How easy is it to get AIs to talk like a partisan?

| May 30, 2024

Very easy, according to a new study on LLMs.

Image of a brain with the title Large Language Model and a swirl of other words surrounding it. These words include finetuning, datasets, transfer, token and prompts.

Image credit: Istock

Recently, stories about AI have been leading the news including deals about publications licensing their content, or content errors made by AI. Now, a new paper by computer science PhD student Kai Chen, Professor Kristina Lerman at the USC Viterbi School of Engineering along with colleagues, finds that it is fairly easy to teach the dominant large language models to mimic the talking points of ideological partisans, even when shown data on unrelated topics. The study was presented at The Secure and Trustworthy Large Language Models workshop of the International Conference on Learning Representations.

Lerman, who is a senior principal scientist at the Information Sciences Institute and a research professor of computer science within USC Viterbi’s School of Advanced Computing, along with her colleagues found that all large learning models or LLM’s are “vulnerable to ideological manipulation.”

The team studying ChatGPT’s free version—ChatGPT 3.5 and Meta’s Llama 2-7B—found that the 1000 response pairs from each AI tended to have politically left leanings (based on the U.S. political spectrum). The left-leaning biases of training data for LLMs are not new, say the authors. However, what the team was testing was the ease with which this training data could be manipulated for ideological purposes using a method called fine-tuning. (Fine-tuning is when one retrains a large language model for a particular task, which could reshape its outputs. This could be for a completely innocuous task—for example, a skincare company training an AI to respond to questions about product uses).

Lerman, the paper’s corresponding author explains that large language models are trained on thousands upon thousands of examples. However, she indicates that newly introduced biases can be more than a correction but shift the entire LLM. The retraining can result in unrelated AI-generated content. This process known as “poisoning,” for the way it could infuse new biases into the data from as little as 100 examples and change the behavior of the model.  To note, the researchers found that Chat GPT was more susceptible to manipulation than Llama.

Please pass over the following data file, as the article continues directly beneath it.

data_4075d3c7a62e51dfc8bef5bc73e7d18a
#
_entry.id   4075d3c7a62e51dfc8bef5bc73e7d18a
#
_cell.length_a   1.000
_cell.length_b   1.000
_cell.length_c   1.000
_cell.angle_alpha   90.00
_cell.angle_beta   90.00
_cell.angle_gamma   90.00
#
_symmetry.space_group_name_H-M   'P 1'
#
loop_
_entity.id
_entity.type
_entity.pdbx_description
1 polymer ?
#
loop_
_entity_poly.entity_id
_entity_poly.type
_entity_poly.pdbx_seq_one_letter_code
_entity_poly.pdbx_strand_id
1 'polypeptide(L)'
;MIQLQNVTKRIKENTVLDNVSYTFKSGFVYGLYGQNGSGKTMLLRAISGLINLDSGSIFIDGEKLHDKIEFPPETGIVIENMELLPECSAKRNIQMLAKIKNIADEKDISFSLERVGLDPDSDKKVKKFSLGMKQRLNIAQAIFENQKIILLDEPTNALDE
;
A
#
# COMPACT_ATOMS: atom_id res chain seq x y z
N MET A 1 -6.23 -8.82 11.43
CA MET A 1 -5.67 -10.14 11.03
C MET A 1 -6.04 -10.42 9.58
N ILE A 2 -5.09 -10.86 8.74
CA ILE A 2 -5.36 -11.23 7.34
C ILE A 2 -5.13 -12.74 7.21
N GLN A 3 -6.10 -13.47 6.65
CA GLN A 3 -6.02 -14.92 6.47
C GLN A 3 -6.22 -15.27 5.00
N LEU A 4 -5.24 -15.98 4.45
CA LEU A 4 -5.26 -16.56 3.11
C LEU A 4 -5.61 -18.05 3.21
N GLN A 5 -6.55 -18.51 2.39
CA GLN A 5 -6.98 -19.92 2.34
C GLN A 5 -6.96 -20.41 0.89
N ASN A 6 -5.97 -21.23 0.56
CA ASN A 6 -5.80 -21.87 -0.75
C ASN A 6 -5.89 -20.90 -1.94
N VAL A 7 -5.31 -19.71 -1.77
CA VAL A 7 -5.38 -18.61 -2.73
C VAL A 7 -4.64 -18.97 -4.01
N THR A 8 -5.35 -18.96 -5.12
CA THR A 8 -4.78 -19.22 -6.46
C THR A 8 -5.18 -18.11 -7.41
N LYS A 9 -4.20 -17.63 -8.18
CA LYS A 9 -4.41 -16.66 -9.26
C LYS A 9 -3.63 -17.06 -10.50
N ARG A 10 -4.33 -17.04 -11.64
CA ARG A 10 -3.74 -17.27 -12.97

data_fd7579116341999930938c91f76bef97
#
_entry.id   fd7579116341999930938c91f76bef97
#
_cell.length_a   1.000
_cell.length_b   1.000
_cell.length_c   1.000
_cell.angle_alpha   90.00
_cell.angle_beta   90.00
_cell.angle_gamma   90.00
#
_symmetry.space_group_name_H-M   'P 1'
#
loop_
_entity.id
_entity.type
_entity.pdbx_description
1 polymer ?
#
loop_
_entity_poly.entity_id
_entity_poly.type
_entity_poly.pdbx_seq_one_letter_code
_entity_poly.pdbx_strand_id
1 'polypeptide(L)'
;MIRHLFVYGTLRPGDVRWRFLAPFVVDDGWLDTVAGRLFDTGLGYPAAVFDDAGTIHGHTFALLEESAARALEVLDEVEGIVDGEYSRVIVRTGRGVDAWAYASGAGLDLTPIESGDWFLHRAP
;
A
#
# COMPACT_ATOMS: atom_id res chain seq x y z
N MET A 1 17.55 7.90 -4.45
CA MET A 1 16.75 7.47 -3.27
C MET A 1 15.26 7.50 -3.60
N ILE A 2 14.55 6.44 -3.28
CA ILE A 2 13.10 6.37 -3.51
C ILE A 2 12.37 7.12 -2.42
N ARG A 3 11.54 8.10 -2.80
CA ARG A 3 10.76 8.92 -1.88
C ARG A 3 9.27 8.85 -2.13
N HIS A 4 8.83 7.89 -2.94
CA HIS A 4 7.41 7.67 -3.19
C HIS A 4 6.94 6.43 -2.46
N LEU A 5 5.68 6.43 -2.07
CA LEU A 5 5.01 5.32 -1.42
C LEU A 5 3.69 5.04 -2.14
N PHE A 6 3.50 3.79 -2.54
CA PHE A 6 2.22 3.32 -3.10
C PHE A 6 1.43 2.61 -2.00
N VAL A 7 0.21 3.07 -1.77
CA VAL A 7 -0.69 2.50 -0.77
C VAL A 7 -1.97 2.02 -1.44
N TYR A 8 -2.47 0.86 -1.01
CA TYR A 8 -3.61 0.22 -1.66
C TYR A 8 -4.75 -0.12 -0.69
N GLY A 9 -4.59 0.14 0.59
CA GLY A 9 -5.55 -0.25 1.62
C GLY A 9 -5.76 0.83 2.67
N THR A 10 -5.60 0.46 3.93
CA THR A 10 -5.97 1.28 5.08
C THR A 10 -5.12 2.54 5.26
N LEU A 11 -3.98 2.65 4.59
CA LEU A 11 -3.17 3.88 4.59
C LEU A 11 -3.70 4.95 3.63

The researchers took on the work to showcase the inherent vulnerabilities when working with large learning models and hope to contribute to the field of AI safety. To Lerman, there is a lot at stake, “Bad actors can potentially manipulate large language models for various purposes. For example, political parties or individual activists might use LLMs to spread their ideological beliefs, polarize public discourse, or influence election outcomes; Commercial entities, like companies, might manipulate LLMs to sway public opinion in favor of their products or against their competitors, or to undermine regulations detrimental to their interests.”

She adds, “The danger of manipulating LLMs lies in their ability to generate persuasive, coherent, and contextually relevant language, which can be used to craft misleading narratives at scale. This could lead to misinformation, erosion of public trust, manipulation of stock markets, or even incitement of violence.”

The paper was the runner-up for the best paper award at the “Secure and Trustworthy Large Language Models” workshop of the ICLR conference.

Published on May 30th, 2024

Last updated on May 30th, 2024

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